Compass School hosts 13th annual Student Film Festival
Lila Shaw and Japanese exchange student Koto Katayama consult during a film shoot.

Compass School hosts 13th annual Student Film Festival

WESTMINSTER — A group of 16 juniors and seniors at the Compass School have spent the past six weeks studying films, writing screenplays, and producing their own short films.

Last week, they put the final touches on those films and created blooper reels in preparation for the 13th annual Compass Student Film Festival on Thursday, April 13, at 7 p.m. - a culminating event for their filmmaking class.

Professional filmmakers serve as judges for the films, which brings a touch of competition and added pressure on the students to make films with wide audience appeal.

This interdisciplinary course is a popular elective at the school. It is led by myself (I am a humanities teacher at Compass) and science/technology teacher Eric Rhomberg.

We enjoy team teaching the course because the students are completely invested in their films throughout the process, working well beyond school hours to edit, perfect, and complete their projects.

“This is one of the most complex, creative, and organizationally-challenging projects these students have ever taken on,” Rhomberg says.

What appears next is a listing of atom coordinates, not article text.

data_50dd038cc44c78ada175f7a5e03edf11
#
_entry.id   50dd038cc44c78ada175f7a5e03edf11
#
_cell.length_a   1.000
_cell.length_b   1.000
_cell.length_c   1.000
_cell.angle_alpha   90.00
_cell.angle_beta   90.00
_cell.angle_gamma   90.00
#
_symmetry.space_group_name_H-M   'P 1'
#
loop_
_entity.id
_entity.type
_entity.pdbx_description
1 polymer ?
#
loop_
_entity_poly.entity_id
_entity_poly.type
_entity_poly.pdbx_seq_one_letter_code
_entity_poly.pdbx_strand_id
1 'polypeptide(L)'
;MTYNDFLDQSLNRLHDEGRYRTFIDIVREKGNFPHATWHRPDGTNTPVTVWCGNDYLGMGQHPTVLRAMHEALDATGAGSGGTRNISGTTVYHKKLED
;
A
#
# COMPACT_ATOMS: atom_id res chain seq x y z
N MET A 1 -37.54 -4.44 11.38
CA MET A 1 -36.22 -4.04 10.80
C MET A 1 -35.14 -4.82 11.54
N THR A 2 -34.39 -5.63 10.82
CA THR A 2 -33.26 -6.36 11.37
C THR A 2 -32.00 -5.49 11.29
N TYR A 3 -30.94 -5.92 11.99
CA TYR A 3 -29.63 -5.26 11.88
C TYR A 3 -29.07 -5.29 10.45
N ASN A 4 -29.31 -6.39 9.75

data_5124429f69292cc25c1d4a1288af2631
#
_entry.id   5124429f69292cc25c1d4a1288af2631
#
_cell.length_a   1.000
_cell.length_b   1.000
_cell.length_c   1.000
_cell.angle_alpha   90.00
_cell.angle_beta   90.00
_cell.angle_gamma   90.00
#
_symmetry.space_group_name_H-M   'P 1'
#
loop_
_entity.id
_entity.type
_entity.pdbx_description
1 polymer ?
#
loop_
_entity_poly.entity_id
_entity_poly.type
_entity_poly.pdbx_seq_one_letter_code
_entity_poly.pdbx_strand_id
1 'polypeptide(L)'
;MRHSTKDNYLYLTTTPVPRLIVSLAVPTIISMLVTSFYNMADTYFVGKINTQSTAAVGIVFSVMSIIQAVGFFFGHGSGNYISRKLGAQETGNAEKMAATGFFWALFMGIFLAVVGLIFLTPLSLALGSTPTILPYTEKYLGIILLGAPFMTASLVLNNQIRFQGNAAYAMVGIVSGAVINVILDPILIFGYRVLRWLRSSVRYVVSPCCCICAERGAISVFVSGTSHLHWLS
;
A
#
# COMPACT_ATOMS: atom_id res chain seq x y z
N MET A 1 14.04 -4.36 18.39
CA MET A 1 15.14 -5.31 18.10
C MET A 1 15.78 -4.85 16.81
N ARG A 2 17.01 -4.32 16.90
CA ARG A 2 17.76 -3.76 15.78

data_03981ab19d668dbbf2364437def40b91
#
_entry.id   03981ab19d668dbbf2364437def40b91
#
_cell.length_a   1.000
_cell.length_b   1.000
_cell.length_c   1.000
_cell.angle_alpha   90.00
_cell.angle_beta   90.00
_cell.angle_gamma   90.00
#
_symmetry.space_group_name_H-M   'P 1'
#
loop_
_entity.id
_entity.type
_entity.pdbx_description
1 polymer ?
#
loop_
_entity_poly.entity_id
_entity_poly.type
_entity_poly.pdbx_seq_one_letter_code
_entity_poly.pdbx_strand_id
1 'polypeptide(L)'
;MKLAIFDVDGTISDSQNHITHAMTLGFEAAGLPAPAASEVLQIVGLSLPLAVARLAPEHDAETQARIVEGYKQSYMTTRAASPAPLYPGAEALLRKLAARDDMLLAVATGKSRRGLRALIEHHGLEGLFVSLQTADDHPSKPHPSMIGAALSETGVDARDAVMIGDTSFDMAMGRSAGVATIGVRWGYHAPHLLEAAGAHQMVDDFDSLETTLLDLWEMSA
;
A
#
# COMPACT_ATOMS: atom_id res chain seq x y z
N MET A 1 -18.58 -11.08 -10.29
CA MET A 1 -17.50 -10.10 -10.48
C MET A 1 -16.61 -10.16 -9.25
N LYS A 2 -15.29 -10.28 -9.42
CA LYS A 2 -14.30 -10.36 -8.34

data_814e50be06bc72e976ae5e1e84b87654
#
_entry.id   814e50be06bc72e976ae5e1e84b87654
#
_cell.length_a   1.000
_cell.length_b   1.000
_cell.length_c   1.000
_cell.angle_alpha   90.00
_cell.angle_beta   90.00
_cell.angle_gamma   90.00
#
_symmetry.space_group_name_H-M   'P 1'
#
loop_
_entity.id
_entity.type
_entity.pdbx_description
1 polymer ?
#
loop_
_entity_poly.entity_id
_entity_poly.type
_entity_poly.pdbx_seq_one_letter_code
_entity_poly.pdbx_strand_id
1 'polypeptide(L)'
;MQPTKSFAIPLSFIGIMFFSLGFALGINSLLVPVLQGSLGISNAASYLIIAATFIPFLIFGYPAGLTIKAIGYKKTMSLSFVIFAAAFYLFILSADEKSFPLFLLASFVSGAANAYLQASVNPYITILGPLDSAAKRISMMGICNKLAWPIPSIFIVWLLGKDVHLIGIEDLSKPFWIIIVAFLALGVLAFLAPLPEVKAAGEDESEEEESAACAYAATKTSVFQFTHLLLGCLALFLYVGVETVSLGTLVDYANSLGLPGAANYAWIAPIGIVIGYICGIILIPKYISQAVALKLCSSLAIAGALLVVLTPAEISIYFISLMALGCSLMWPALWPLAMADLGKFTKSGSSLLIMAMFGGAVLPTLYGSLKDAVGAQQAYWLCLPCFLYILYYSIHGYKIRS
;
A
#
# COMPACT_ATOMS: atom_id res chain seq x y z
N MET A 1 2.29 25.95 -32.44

From writing the script, recruiting actors, arranging shooting locations, and organizing props, to adding sound, editing, and continual reworking, film-making requires students to develop decision-making, teamwork, and management skills.

As 11th grader Morgan Brooke-deBock observes: “There is a huge amount of problem solving and thinking on your feet.”

Silas Holmes adds, “This is a completely student-driven project where we are in charge of our own schedule. So we have to be responsible for changes and improvising when there are changes in the schedule.”

The course allows for close analysis of films as well as lots of hands-on practice with the camera. On the first day of Rhomberg's class, students dive right into learning camera operation and audio recording. They then make 2- to 3-minute silent films over the course of a few days.

In the meantime, in my humanities class, they discuss qualities of a good story, watch film clips for both analysis and inspiration, and learn screenplay formatting.

Eventually, all students write and “pitch” their original screenplays, and the students as a team choose what films they want to produce in the final weeks of class.

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